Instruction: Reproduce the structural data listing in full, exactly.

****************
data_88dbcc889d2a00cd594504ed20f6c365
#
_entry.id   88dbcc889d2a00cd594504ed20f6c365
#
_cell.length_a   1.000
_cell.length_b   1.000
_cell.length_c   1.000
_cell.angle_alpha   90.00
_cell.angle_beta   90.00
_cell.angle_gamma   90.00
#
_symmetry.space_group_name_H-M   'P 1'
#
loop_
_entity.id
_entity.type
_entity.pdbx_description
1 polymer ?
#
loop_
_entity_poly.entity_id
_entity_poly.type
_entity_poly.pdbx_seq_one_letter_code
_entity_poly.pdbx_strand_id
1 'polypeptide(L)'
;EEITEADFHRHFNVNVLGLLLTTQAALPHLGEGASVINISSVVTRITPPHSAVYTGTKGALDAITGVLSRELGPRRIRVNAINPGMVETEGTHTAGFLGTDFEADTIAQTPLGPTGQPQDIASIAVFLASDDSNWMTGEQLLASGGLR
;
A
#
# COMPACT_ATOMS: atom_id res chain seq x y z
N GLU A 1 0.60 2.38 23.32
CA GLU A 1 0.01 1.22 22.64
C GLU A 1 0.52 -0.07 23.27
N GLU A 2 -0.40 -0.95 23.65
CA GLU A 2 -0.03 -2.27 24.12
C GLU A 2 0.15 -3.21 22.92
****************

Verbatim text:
data_88dbcc889d2a00cd594504ed20f6c365
#
_entry.id   88dbcc889d2a00cd594504ed20f6c365
#
_cell.length_a   1.000
_cell.length_b   1.000
_cell.length_c   1.000
_cell.angle_alpha   90.00
_cell.angle_beta   90.00
_cell.angle_gamma   90.00
#
_symmetry.space_group_name_H-M   'P 1'
#
loop_
_entity.id
_entity.type
_entity.pdbx_description
1 polymer ?
#
loop_
_entity_poly.entity_id
_entity_poly.type
_entity_poly.pdbx_seq_one_letter_code
_entity_poly.pdbx_strand_id
1 'polypeptide(L)'
;EEITEADFHRHFNVNVLGLLLTTQAALPHLGEGASVINISSVVTRITPPHSAVYTGTKGALDAITGVLSRELGPRRIRVNAINPGMVETEGTHTAGFLGTDFEADTIAQTPLGPTGQPQDIASIAVFLASDDSNWMTGEQLLASGGLR
;
A
#
# COMPACT_ATOMS: atom_id res chain seq x y z
N GLU A 1 0.60 2.38 23.32
CA GLU A 1 0.01 1.22 22.64
C GLU A 1 0.52 -0.07 23.27
N GLU A 2 -0.40 -0.95 23.65
CA GLU A 2 -0.03 -2.27 24.12
C GLU A 2 0.15 -3.21 22.92